Russian foreign minister Sergei Lavrov issued a sharp warning to the West over calls for the spread of democracy in the Middle East in the wake of the popular uprisings in Egypt and Tunisia.
Following talks in London with Foreign Secretary William Hague, Mr Lavrov said that calls for revolution in the region were “counter-productive”.
He also hit out at the United States and Europe for imposing further sanctions on Iran over its nuclear programme without wider international backing.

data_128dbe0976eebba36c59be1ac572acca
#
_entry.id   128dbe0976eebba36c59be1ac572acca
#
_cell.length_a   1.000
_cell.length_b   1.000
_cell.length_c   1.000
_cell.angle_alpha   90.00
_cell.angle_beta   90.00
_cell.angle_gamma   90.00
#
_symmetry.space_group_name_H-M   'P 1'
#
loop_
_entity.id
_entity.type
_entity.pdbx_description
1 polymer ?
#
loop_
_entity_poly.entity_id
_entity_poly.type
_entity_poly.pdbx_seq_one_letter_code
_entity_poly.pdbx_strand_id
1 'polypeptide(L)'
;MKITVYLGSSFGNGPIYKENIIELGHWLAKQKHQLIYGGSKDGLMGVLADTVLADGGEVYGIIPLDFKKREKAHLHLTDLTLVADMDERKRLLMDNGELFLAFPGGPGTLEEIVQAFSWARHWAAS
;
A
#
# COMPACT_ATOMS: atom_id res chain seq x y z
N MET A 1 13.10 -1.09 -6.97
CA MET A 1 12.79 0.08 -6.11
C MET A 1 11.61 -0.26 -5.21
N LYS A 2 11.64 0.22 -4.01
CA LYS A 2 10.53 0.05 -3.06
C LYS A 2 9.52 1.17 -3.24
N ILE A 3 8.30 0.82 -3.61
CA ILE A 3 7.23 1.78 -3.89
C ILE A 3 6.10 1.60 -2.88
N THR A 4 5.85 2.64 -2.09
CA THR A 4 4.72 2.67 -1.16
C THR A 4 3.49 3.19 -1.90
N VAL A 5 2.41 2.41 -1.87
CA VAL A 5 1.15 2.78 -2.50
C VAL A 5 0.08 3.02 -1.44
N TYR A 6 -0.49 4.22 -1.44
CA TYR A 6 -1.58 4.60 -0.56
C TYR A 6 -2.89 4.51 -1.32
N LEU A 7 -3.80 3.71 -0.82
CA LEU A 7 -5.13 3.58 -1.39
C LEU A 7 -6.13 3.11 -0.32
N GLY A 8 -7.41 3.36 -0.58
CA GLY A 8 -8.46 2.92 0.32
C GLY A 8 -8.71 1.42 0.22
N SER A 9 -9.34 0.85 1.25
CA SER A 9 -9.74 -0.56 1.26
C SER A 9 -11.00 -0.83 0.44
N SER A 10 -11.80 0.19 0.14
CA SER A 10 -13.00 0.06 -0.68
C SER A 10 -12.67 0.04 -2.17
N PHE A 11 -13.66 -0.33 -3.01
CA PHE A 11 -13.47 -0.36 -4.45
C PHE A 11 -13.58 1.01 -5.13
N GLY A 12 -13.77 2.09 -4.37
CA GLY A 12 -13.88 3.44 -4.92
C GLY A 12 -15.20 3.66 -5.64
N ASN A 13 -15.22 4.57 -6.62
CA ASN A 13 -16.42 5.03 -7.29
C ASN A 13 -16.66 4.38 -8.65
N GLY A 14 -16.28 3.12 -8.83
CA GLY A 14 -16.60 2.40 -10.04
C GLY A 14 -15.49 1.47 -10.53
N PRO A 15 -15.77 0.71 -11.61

He warned that Russia would not support further measures which created “social problems” for the Iranian population.
Mr Lavrov’s visit had been billed as an attempt to rebuild relations between Britain and Russia, which have been problematic since the murder in London of former KGB officer Alexander Litvinenko in 2006.
At their joint news conference, Mr Hague said they were working to achieve a “patient, steady improvement” in relations – including an agreement to modernise the hotline between No 10 and the Kremlin.
He acknowledged that “serious disagreements” remained between them.